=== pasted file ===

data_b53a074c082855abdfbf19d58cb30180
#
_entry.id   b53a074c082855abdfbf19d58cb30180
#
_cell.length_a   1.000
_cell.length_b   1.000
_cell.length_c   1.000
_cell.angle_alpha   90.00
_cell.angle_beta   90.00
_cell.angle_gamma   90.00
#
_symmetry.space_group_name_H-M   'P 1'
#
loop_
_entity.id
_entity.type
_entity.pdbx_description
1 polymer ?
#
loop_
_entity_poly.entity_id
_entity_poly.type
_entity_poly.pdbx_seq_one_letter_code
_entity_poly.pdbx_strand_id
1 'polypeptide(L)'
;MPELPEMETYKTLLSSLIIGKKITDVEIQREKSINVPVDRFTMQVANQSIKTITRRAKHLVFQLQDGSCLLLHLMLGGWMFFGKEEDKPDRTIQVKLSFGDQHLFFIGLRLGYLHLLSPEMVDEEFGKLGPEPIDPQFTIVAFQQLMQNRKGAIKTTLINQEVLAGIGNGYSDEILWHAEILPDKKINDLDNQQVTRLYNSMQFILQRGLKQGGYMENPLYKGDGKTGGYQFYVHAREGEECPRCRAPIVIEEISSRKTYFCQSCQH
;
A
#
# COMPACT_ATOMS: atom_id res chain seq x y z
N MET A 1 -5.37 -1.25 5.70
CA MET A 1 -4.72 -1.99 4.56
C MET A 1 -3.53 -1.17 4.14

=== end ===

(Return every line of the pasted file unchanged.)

data_b53a074c082855abdfbf19d58cb30180
#
_entry.id   b53a074c082855abdfbf19d58cb30180
#
_cell.length_a   1.000
_cell.length_b   1.000
_cell.length_c   1.000
_cell.angle_alpha   90.00
_cell.angle_beta   90.00
_cell.angle_gamma   90.00
#
_symmetry.space_group_name_H-M   'P 1'
#
loop_
_entity.id
_entity.type
_entity.pdbx_description
1 polymer ?
#
loop_
_entity_poly.entity_id
_entity_poly.type
_entity_poly.pdbx_seq_one_letter_code
_entity_poly.pdbx_strand_id
1 'polypeptide(L)'
;MPELPEMETYKTLLSSLIIGKKITDVEIQREKSINVPVDRFTMQVANQSIKTITRRAKHLVFQLQDGSCLLLHLMLGGWMFFGKEEDKPDRTIQVKLSFGDQHLFFIGLRLGYLHLLSPEMVDEEFGKLGPEPIDPQFTIVAFQQLMQNRKGAIKTTLINQEVLAGIGNGYSDEILWHAEILPDKKINDLDNQQVTRLYNSMQFILQRGLKQGGYMENPLYKGDGKTGGYQFYVHAREGEECPRCRAPIVIEEISSRKTYFCQSCQH
;
A
#
# COMPACT_ATOMS: atom_id res chain seq x y z
N MET A 1 -5.37 -1.25 5.70
CA MET A 1 -4.72 -1.99 4.56
C MET A 1 -3.53 -1.17 4.14